Shippers Turning to Planes

Ports are backed up, ships are stranded at sea, and American consumers are buying.

It’s a perfect storm.

To resolve supply chain issues, manufacturers are turning to the air. Short term air cargo is a solution to prioritized must-have items and parts needed by American companies to manufacture goods, but in the long run is cost-prohibitive.

Prior to the pandemic a chartered cargo jet was running in the neighborhood of $750,000. Now it’s about $2 million. $3 million if you’re shipping from Vietnam.

Sam Houston State University Supply Chain Management Associate Professor Dr. Jason Riley says one way or another you will pay the fare. “I would believe all those costs will be passed on to consumers. We’ll see higher prices. It’ll be higher fuel prices, higher surcharges that go right to the consumer.”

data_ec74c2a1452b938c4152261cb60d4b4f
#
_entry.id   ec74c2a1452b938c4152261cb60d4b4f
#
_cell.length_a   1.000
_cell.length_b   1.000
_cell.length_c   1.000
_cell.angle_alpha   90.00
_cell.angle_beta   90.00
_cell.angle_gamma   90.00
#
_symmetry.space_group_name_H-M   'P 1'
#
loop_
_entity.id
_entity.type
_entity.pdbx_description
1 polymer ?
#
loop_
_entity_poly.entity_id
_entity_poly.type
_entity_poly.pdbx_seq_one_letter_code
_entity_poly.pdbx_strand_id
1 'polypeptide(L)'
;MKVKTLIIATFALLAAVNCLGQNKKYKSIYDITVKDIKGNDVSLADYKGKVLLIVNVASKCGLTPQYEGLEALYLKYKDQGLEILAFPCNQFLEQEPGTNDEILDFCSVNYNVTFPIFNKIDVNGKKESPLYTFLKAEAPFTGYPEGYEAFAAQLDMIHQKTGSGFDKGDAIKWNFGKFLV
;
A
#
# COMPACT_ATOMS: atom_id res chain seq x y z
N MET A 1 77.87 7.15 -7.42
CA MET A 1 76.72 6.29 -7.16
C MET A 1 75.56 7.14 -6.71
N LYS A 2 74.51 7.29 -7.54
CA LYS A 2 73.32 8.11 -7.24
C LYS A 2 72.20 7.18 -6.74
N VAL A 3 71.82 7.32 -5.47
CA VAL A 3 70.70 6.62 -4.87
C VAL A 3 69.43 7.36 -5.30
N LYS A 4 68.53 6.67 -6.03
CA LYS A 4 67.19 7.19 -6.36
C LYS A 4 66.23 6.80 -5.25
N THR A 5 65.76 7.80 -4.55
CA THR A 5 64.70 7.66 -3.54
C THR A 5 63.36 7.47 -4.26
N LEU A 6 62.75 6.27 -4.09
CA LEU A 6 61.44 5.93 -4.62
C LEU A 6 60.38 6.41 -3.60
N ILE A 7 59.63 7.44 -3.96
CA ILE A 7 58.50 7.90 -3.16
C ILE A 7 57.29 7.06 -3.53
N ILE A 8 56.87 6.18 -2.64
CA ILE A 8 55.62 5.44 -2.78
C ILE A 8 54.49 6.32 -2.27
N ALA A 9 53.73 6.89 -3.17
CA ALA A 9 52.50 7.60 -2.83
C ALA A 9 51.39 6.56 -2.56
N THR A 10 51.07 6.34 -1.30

Air Charter Services expects this to be the busiest peak season in history. Passenger airlines are limited in how much cargo they can transport, dependent on how many passengers they have, so Dr. Riley expects the major cargo airlines to pick up as much as they can. “Primarily we’ll see this from charter groups: Fed Ex, DHL. UPS for a while was limiting the amount that people could airship because they didn’t have enough planes. Now we’re seeing other companies going out and chartering their own planes.”

Amazon, on the other hand, is looking to buy their own planes, expanding their fleet with second-hand cargo planes.

photo: Getty Images

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